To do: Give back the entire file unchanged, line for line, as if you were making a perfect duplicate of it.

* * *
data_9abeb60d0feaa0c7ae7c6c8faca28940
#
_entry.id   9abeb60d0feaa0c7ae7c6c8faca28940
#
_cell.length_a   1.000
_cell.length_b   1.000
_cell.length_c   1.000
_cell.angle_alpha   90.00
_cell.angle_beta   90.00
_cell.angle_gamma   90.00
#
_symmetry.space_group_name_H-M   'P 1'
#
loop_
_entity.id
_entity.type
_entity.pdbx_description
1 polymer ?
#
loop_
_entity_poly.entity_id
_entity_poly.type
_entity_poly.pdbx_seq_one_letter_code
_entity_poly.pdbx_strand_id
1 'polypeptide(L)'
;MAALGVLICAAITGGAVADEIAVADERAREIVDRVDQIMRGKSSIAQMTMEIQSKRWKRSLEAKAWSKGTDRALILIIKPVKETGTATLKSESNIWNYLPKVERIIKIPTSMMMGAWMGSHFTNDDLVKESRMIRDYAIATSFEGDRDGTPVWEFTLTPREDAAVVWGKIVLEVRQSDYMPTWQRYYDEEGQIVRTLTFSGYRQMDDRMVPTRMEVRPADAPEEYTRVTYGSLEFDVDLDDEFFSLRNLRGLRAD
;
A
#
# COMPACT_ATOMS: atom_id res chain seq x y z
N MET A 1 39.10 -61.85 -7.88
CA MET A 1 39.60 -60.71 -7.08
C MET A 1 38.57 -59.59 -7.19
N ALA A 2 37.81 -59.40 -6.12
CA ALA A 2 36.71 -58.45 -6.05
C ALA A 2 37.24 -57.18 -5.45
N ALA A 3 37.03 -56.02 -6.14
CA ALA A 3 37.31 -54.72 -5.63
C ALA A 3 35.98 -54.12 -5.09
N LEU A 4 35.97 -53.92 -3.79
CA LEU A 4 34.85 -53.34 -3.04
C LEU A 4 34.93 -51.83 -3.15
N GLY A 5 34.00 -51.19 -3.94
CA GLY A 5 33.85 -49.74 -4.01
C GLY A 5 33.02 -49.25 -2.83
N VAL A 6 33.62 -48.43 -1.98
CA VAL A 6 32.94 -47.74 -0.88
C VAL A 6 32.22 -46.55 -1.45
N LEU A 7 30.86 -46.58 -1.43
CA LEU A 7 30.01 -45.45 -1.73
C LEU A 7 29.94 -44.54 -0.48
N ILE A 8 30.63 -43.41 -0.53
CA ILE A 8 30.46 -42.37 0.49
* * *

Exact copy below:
data_9abeb60d0feaa0c7ae7c6c8faca28940
#
_entry.id   9abeb60d0feaa0c7ae7c6c8faca28940
#
_cell.length_a   1.000
_cell.length_b   1.000
_cell.length_c   1.000
_cell.angle_alpha   90.00
_cell.angle_beta   90.00
_cell.angle_gamma   90.00
#
_symmetry.space_group_name_H-M   'P 1'
#
loop_
_entity.id
_entity.type
_entity.pdbx_description
1 polymer ?
#
loop_
_entity_poly.entity_id
_entity_poly.type
_entity_poly.pdbx_seq_one_letter_code
_entity_poly.pdbx_strand_id
1 'polypeptide(L)'
;MAALGVLICAAITGGAVADEIAVADERAREIVDRVDQIMRGKSSIAQMTMEIQSKRWKRSLEAKAWSKGTDRALILIIKPVKETGTATLKSESNIWNYLPKVERIIKIPTSMMMGAWMGSHFTNDDLVKESRMIRDYAIATSFEGDRDGTPVWEFTLTPREDAAVVWGKIVLEVRQSDYMPTWQRYYDEEGQIVRTLTFSGYRQMDDRMVPTRMEVRPADAPEEYTRVTYGSLEFDVDLDDEFFSLRNLRGLRAD
;
A
#
# COMPACT_ATOMS: atom_id res chain seq x y z
N MET A 1 39.10 -61.85 -7.88
CA MET A 1 39.60 -60.71 -7.08
C MET A 1 38.57 -59.59 -7.19
N ALA A 2 37.81 -59.40 -6.12
CA ALA A 2 36.71 -58.45 -6.05
C ALA A 2 37.24 -57.18 -5.45
N ALA A 3 37.03 -56.02 -6.14
CA ALA A 3 37.31 -54.72 -5.63
C ALA A 3 35.98 -54.12 -5.09
N LEU A 4 35.97 -53.92 -3.79
CA LEU A 4 34.85 -53.34 -3.04
C LEU A 4 34.93 -51.83 -3.15
N GLY A 5 34.00 -51.19 -3.94
CA GLY A 5 33.85 -49.74 -4.01
C GLY A 5 33.02 -49.25 -2.83
N VAL A 6 33.62 -48.43 -1.98
CA VAL A 6 32.94 -47.74 -0.88
C VAL A 6 32.22 -46.55 -1.45
N LEU A 7 30.86 -46.58 -1.43
CA LEU A 7 30.01 -45.45 -1.73
C LEU A 7 29.94 -44.54 -0.48
N ILE A 8 30.63 -43.41 -0.53
CA ILE A 8 30.46 -42.37 0.49